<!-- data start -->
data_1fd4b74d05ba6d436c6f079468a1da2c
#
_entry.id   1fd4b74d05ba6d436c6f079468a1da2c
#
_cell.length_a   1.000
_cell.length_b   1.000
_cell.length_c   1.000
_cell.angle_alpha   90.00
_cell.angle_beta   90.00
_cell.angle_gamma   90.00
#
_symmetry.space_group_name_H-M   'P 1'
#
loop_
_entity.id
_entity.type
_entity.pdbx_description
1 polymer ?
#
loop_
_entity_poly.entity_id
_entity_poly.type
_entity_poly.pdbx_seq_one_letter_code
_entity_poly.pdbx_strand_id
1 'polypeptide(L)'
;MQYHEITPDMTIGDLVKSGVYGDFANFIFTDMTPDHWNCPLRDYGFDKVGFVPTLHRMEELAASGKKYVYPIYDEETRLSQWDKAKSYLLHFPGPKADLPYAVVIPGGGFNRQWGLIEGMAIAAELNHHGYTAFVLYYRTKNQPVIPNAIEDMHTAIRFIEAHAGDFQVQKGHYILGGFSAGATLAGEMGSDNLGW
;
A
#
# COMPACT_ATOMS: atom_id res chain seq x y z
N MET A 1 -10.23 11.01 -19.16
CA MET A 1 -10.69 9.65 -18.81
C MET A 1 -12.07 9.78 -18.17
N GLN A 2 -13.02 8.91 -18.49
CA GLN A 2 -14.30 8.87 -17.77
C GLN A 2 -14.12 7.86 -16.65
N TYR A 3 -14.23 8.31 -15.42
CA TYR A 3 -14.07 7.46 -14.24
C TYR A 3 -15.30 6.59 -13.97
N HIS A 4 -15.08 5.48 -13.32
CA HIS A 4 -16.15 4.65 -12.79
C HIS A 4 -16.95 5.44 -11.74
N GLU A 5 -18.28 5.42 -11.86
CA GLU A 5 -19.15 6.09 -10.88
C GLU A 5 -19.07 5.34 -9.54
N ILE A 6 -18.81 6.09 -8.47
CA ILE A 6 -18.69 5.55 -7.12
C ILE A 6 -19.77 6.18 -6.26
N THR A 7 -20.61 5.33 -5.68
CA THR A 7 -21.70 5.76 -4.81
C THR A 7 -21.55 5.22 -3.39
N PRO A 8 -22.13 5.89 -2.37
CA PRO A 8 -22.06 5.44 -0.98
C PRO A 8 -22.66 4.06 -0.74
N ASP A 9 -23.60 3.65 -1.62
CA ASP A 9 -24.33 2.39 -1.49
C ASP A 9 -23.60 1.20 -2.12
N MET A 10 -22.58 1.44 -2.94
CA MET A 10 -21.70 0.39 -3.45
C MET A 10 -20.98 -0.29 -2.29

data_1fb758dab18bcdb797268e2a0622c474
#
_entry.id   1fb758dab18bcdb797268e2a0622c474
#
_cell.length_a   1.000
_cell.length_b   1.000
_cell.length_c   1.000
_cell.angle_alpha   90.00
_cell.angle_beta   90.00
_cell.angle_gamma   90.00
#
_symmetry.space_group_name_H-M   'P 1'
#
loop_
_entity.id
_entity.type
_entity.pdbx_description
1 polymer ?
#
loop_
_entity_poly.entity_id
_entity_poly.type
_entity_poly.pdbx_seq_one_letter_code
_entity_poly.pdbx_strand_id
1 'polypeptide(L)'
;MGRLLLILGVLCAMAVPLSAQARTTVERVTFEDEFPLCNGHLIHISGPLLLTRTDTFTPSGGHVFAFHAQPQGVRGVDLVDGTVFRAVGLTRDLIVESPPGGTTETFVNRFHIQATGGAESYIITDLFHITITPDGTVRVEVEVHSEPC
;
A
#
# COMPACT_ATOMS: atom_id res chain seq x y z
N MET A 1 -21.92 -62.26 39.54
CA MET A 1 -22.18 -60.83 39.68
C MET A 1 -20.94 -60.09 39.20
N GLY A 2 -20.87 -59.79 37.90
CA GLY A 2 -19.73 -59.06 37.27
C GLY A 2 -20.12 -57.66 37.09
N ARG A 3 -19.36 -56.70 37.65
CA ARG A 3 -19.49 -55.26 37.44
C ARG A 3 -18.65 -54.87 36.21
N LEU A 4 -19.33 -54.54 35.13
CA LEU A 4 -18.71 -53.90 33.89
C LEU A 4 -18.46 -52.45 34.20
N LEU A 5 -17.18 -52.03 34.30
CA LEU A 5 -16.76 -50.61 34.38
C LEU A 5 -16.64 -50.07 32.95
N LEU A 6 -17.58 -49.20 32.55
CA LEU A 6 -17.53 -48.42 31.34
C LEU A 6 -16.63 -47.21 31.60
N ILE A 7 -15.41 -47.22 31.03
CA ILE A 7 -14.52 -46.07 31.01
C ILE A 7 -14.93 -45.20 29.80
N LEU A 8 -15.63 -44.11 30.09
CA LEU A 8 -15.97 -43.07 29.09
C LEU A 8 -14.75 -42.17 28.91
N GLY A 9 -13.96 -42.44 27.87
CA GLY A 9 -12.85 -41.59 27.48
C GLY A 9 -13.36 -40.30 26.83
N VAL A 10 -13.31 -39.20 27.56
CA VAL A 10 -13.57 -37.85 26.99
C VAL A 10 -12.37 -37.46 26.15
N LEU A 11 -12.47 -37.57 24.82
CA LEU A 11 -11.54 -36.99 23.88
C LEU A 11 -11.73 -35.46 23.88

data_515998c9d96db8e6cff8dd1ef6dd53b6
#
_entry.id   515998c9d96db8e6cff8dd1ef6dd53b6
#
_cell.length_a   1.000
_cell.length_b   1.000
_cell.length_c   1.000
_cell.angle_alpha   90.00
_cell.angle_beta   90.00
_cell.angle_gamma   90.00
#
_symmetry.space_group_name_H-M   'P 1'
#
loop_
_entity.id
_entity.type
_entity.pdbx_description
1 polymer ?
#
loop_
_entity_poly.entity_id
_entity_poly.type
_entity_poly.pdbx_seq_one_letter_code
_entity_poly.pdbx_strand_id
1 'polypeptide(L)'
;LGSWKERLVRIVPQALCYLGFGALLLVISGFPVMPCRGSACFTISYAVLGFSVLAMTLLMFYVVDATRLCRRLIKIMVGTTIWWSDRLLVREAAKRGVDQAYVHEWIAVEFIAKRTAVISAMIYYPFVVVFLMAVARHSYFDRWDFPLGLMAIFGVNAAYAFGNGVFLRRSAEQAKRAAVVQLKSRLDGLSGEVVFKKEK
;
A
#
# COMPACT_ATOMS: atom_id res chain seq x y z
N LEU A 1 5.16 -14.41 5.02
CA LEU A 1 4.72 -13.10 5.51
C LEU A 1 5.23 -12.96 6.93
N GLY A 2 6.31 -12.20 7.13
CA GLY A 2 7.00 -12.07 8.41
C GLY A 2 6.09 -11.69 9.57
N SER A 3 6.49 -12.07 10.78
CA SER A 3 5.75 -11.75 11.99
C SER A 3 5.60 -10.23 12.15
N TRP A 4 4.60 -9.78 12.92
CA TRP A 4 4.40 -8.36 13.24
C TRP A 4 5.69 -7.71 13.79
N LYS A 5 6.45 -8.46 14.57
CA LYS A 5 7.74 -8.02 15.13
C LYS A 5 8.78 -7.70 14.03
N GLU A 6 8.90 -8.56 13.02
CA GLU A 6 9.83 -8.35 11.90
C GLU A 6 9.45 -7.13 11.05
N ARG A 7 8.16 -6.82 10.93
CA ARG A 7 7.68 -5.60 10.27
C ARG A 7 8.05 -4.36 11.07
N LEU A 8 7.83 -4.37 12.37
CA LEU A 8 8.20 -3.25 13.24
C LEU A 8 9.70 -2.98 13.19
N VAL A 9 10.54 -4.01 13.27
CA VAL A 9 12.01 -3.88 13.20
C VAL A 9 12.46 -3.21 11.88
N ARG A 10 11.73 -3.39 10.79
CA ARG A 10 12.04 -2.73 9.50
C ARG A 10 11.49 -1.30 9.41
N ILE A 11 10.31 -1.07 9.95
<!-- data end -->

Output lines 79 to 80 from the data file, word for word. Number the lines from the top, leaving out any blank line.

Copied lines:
#
loop_